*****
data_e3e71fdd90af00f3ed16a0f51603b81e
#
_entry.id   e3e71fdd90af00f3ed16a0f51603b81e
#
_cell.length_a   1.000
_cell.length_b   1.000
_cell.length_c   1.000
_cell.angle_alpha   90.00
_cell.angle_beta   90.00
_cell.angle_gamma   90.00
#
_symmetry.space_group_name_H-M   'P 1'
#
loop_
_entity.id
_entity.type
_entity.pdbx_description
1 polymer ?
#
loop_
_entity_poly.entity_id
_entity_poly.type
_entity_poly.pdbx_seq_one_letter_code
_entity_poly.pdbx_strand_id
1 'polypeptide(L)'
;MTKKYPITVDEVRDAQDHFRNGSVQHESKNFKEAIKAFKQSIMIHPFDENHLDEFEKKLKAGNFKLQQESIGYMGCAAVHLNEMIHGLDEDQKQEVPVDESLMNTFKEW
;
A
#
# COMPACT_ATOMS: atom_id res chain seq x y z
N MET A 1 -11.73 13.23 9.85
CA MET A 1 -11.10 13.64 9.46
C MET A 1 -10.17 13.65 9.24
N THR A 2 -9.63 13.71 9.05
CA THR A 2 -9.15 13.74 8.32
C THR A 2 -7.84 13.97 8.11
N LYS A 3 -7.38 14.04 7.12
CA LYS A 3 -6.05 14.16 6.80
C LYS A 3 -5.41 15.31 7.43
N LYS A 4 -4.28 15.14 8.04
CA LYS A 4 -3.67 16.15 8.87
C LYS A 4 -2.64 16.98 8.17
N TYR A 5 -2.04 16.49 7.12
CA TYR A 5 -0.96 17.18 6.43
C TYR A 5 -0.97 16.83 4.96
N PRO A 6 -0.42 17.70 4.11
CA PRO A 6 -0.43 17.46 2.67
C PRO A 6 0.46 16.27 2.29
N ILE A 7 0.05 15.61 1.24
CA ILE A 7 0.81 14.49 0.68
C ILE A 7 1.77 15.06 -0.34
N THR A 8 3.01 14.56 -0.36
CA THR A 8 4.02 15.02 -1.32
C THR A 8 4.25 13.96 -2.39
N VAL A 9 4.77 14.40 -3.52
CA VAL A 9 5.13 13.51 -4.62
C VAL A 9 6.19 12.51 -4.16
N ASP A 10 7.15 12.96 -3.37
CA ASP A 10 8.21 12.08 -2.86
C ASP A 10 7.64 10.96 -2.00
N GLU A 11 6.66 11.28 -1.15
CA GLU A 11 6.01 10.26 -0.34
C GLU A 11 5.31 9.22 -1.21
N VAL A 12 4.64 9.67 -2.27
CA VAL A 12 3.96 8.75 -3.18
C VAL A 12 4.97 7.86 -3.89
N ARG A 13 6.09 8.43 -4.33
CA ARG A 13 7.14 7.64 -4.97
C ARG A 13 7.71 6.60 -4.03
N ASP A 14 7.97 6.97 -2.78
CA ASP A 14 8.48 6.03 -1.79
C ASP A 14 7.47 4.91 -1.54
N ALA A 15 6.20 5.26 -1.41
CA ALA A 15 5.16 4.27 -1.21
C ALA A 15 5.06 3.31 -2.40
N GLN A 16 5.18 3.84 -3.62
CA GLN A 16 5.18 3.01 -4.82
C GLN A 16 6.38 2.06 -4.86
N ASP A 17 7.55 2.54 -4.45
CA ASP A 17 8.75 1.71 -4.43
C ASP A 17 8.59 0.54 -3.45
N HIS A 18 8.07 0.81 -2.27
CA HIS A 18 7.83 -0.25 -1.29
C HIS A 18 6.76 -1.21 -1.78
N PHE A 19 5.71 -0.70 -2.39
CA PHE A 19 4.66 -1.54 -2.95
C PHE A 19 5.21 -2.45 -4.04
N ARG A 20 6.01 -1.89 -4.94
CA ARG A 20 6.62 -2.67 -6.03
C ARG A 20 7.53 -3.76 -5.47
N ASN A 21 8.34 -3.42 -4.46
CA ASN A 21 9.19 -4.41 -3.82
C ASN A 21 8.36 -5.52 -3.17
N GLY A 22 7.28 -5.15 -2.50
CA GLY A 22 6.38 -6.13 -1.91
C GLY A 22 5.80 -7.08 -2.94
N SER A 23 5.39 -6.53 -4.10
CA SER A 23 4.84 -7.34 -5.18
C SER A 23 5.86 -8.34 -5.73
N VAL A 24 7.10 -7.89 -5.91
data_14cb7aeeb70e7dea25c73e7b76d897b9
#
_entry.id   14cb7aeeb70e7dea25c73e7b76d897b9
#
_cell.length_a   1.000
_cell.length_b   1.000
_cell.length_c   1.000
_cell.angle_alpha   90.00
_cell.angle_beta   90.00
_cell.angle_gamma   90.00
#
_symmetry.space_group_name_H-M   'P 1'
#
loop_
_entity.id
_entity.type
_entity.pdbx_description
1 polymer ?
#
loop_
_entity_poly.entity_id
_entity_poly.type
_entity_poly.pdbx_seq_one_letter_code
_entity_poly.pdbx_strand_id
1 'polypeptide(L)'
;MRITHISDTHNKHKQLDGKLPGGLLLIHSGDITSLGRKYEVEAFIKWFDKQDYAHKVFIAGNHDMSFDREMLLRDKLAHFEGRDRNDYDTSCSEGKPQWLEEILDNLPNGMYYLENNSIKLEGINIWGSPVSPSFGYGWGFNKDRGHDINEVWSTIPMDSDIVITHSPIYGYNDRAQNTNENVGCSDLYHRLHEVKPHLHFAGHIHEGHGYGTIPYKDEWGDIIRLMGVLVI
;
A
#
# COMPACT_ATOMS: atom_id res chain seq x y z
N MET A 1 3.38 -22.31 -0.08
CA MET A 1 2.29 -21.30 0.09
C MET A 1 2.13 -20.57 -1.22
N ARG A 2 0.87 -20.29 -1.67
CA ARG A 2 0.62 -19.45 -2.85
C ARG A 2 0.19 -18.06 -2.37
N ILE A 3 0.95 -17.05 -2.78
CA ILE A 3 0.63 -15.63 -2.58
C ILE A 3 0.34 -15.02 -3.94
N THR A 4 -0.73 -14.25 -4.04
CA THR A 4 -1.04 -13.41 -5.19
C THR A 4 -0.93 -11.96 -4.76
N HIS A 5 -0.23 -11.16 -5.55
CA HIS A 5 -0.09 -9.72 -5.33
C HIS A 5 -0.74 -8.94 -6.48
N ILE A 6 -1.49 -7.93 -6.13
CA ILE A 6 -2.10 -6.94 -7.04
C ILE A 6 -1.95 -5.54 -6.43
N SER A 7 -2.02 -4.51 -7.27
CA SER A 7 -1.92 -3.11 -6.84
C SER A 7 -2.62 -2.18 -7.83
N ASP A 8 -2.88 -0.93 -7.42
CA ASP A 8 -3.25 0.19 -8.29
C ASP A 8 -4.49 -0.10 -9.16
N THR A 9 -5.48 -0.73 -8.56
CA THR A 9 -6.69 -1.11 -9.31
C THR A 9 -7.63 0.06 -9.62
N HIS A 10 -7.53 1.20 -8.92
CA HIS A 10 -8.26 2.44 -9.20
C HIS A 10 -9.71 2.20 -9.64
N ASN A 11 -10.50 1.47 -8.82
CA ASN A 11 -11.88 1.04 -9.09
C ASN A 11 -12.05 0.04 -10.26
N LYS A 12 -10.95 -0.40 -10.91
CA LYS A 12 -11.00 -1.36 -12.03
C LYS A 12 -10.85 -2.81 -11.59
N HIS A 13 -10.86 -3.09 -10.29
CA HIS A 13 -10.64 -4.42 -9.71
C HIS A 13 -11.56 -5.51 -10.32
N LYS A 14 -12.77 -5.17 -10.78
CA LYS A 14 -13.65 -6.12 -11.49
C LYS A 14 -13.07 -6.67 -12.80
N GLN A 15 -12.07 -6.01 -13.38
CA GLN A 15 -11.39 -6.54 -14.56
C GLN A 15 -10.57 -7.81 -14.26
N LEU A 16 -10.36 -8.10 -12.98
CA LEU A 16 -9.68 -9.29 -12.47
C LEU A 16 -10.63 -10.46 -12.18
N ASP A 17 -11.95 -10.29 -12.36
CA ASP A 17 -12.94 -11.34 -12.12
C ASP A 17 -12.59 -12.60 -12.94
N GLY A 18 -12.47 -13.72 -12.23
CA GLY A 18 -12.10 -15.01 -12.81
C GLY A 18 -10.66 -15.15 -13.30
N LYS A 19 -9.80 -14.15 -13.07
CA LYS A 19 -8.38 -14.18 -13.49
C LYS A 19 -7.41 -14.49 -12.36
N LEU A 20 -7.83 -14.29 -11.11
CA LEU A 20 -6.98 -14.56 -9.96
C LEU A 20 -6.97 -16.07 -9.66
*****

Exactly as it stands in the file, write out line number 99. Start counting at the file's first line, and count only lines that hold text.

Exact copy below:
C SER A 23 5.86 -8.34 -5.73